The former President indeed fulfilled the promise with the visits to the Olubadan, prominent among them being his presence at the 100 years birthday celebration of the monarch.

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This is an example of the politics and relationship that exists between traditional rulers and politicians, which dates back to the colonial period.

Governor Ajimobi showcased his political skill in the state when he approached prominent Oyo State monarchs, including the late Olubadan, by bringing their sons and daughters to serve in the All Progressives Congress-led cabinet. Olubadan’s son, Gbade Lana, was appointed the state Commissioner for Information.

It could be argued that the children of the monarchs are adults and responsible for their decisions but prior to their appointments, all of them were not notable political players but using their family names spoke volume of how highly the governor rates the monarch when it comes to politics, and the relationships that existed between him and the king at the time.

But Ajimobi offered an excuse for his action, saying that they (the children of the monarch) were all qualified to hold political offices.

He said, “I am aware of what some people have been saying about the appointment of the children of some traditional rulers as commissioners. The question is: Who among them was not qualified for the appointment?

“Besides, I want to state here that I appointed them by myself. None of their fathers contacted me or requested appointment for any of the commissioners. I perused their papers thoroughly and I discovered that they all had their track records. They all did very well and we are proud of them. Let me also state that the appointment was to show our respect to the traditional rulers, support for the traditional institution and to recognise the contributions of their respective families to the development of the state.”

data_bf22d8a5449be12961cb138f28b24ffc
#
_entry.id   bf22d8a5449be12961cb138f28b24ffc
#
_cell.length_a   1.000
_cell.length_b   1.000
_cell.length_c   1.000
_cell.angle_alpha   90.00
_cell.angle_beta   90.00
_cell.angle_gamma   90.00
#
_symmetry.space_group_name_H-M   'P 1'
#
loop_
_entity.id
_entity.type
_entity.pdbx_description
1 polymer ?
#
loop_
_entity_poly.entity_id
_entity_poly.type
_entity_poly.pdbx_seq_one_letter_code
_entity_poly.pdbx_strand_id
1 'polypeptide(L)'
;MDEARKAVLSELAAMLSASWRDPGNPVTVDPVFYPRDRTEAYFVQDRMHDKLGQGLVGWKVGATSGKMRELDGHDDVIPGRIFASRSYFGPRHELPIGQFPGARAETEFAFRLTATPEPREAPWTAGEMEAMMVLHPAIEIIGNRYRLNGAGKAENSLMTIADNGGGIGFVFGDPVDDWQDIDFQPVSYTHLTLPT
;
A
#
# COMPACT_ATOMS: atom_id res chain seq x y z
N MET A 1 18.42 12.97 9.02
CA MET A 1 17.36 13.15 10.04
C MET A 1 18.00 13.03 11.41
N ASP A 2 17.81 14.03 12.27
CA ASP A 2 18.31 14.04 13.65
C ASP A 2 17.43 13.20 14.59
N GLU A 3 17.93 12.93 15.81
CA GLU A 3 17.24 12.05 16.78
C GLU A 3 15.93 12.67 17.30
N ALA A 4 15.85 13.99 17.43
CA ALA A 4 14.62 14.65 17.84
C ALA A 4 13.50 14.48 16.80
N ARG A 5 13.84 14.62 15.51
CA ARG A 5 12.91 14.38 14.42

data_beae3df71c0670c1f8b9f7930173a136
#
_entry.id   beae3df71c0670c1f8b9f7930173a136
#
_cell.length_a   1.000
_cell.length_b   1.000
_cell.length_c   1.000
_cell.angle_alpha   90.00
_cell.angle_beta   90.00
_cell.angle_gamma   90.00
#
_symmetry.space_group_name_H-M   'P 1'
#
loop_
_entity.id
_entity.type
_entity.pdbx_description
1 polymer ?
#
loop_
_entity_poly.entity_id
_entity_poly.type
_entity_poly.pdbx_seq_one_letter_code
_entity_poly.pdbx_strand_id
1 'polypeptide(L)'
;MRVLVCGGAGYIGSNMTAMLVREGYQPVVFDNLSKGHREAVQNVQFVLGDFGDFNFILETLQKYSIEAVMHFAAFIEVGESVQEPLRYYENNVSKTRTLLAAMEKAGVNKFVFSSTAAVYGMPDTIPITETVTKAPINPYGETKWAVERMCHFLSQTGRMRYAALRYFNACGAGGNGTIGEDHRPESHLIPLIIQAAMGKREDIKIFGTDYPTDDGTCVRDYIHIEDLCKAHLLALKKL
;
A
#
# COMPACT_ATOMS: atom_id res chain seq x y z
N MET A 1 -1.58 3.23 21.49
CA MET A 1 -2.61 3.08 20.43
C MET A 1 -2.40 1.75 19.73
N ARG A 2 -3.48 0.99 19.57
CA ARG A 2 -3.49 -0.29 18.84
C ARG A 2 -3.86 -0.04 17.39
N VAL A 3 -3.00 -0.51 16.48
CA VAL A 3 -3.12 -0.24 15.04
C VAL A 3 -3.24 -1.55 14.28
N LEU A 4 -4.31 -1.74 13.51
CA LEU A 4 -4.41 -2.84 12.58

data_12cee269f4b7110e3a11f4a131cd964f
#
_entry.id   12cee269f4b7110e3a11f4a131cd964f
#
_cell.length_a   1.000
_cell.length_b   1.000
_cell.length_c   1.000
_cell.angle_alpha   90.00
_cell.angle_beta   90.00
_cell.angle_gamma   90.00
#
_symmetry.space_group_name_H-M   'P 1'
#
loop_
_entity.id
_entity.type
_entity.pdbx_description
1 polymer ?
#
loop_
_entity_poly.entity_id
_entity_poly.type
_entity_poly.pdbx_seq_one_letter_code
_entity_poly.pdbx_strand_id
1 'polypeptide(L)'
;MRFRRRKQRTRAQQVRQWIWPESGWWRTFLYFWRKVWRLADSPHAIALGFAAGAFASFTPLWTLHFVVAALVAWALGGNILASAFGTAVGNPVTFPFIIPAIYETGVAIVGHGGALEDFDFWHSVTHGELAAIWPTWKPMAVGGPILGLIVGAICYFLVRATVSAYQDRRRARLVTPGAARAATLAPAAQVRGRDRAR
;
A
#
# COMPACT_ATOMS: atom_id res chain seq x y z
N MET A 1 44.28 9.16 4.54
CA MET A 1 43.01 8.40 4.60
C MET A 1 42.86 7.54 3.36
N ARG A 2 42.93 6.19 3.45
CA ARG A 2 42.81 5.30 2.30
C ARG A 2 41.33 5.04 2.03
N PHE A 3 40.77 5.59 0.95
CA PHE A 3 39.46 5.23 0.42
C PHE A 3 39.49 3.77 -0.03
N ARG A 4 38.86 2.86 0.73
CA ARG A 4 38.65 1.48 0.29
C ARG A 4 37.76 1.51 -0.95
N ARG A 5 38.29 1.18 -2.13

Apart from the appointment of the royal fathers’ children to serve in the APC-led government in the state, some of the royal fathers’ children picked up nomination forms of the political party and contested the last election. One of the prominent kings’ sons, who was a former council chairman, is now a federal lawmaker.

Another responsibility that the new Olubadan shoulders is the reform that the state governor wants to introduce to the Ibadan chieftaincy system. There are 23 steps between the first step in the royal lines, Balogun and civil, and the Olubadan. In completing the step, Oba Adetunji spent 40 years and it could have been more if the former Balogun of Ibadan land, High Chief Sulaiman Omiyale, did not die last November. His death paved the way for Adetunji to become the Olubadan.

The reform will see junior chiefs being elevated early to the royal lines so that gradually, younger chiefs will move up the ladder and become the Olubadan. The present Olubadan is 87 and the late Olubadan was installed at 92. Naturally, junior chiefs from various compounds in Ibadan will jostle to enter the royal lines and the new Olubadan will be at the centre of the decision to approve or deny them.

However, former Managing Director of Daily Times, Chief Areoye Oyebola, has urged the new Olubadan to shun politics in order to retain the confidence of the people. He also called on him to ensure younger men who were educated were encouraged to be in the two royal lines, while frowning at the 23 steps it would take to reach the Olubadan throne.

“At a lecture I delivered in honour of the late Oba Odulana in the University of Ibadan, I suggested that younger men who are educated should be put forward to join the two lines that produce Olubadan so that they will not be too old by the time they rise to become Olubadan in the future.

“Our society will thrive if educated younger people rule so that they can contribute to the development of the society. But the Olubadan-in-Council has a say over that.

“I also suggested that the long step to the throne should be reduced to 12. It will hasten ascendancy to the throne and produce younger kings. Some of our Olubadan spent 40 years to reach the throne.

“Olubadan and indeed our high chiefs are not supposed to play partisan politics. This will restore the confidence that the people have in them,” he said.